Not sure about their present progress in burning these slash piles, although unlikely they've got to very many yet, so lots to see. As said, it may at times be difficult to determine what was alive or dead, but look for the fuller branches and a good chance many bear more than a passing resemblance to that green and fairly recently alive. Trees dead from the mountain pine beetle first experience all their needles turning to a rust colored brown, then later more a deep near blackish brown before at last all falling off while the tree is still standing. Dead trees exhibit no green. Those affected and dying will exhibit a spreading needle mortality, so needles both green and those turning rust brown. Many live trees cut exhibited no overt signs of distress, appearing perfectly healthy.

As mentioned, aside from other locations, these slash piles could easily be found on the west side of the park from near the Grand Lake entrance station to about where the switchbacks begin upwards at the Colorado River trailhead.

This stretch of road still has areas where the forest closely borders the road; previously the forest bordered much of it. Now in many places it has been cut well back, with oft but a few trees remaining in the space once forest. Not all those trees were dead, not even close. And if doubting that then study the surrounding forest closely; in areas the tree mortality from the mountain pine beetle is unfortunately near or above 90%, yet evident in many places that a fair number of live trees exist among the dead even yet.

Among areas on the east side of the park would be the lower reaches of Bear Lake Road beyond Moraine Park, also on US 34 from Deer Ridge Junction dropping down to the flat of the Endo Valley. There should be no question, the slash piles are most often like large tepees composed of logs, branches and brush, over ten feet tall and perhaps fifteen in diameter, roughly. They were spaced at regular intervals next these roads, about forty feet or so to the side. Quite visible. Where some have already been burned in the Kawuneeche Valley, on the west side next the Colorado River, there were left large black circles of cinders. Left as such, with the Park Service not bothering to remediate that done any further. These areas remain as scars.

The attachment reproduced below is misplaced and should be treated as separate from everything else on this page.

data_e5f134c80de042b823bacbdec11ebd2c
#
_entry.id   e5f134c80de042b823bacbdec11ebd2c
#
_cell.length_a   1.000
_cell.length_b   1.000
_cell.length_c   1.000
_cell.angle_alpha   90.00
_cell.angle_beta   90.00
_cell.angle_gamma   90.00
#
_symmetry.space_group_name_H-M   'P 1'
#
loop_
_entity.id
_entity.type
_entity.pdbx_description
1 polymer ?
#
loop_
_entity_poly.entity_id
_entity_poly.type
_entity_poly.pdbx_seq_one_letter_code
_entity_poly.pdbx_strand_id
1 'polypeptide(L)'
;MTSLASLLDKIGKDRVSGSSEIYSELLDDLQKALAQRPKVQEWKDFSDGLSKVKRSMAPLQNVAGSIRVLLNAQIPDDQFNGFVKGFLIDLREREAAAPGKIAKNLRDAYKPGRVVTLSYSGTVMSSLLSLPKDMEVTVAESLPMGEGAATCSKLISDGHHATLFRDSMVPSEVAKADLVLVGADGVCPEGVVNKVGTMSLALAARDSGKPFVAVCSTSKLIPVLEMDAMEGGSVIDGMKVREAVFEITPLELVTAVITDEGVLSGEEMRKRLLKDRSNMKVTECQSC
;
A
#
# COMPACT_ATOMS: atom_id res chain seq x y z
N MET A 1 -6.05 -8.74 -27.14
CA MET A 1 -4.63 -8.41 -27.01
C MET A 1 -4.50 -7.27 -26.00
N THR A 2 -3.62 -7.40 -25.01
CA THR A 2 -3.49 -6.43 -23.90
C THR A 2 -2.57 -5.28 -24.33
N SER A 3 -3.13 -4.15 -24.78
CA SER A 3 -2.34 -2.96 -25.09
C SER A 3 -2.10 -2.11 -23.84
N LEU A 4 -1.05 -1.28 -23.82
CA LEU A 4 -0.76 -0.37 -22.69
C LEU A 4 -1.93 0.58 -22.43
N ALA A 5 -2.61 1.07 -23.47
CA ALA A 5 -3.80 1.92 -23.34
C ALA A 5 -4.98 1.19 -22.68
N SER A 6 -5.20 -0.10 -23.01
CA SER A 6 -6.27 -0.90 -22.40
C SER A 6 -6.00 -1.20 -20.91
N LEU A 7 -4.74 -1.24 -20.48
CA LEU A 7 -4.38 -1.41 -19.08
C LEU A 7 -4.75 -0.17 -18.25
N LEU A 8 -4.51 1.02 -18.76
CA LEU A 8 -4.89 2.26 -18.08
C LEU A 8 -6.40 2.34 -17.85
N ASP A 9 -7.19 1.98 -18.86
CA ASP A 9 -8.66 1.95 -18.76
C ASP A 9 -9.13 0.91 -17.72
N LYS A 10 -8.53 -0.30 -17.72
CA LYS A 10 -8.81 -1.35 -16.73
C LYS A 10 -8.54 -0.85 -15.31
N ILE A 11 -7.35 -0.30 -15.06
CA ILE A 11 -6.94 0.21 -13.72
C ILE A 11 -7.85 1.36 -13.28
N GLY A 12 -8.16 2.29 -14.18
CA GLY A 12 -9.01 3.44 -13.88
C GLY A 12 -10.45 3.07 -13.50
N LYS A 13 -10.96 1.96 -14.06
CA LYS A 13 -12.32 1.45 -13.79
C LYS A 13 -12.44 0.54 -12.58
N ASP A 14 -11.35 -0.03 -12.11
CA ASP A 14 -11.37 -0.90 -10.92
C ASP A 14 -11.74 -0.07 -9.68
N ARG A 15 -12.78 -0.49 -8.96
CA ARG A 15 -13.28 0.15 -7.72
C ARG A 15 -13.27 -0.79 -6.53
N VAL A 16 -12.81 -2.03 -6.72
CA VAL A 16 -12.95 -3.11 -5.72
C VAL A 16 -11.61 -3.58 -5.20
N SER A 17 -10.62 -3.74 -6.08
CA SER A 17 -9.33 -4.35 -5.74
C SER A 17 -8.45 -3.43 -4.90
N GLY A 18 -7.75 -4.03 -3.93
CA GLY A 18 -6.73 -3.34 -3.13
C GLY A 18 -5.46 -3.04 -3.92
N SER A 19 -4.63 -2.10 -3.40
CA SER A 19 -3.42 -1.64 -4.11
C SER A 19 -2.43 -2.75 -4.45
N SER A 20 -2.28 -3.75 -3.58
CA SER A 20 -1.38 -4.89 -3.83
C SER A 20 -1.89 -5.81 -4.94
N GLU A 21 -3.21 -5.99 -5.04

Aside from the slash piles, that which will remain much longer are the many tree stumps left. That alone can serve as a guide to the extent of this. RMNP usually cuts them fairly low to the ground, but still there in many instances. The dense stand of trees once at Timber Creek campground has almost all been removed; some of their stumps possibly as well. Not sure on the stumps there. Since surely using heavy equipment, they've probably removed many of the stumps from the many trees removed for their Bear Lake Road "improvement" project. Again, not sure on how many stumps may remain there, but clearly the forest alongside that road in places had been clearcut well back.

If with some experience in this, in no more than taking the time, one can gain a fair idea of the tree's state when cut, whether long dead or recently alive. Trees affected by the mountain pine beetle will leave stumps with a circular blue tinge along the outer edge, reaching back towards the center some distance along the age rings.

I've asked, been there in person on the ground in many places. Qualification exists in what I've witnessed and determined to learn the nature of. Anyone else might do as much.
As I said, the fact that you have no real qualifications to judge all this doesn't lessen the value of your opinion. Although it sure took you a long time to answer my question.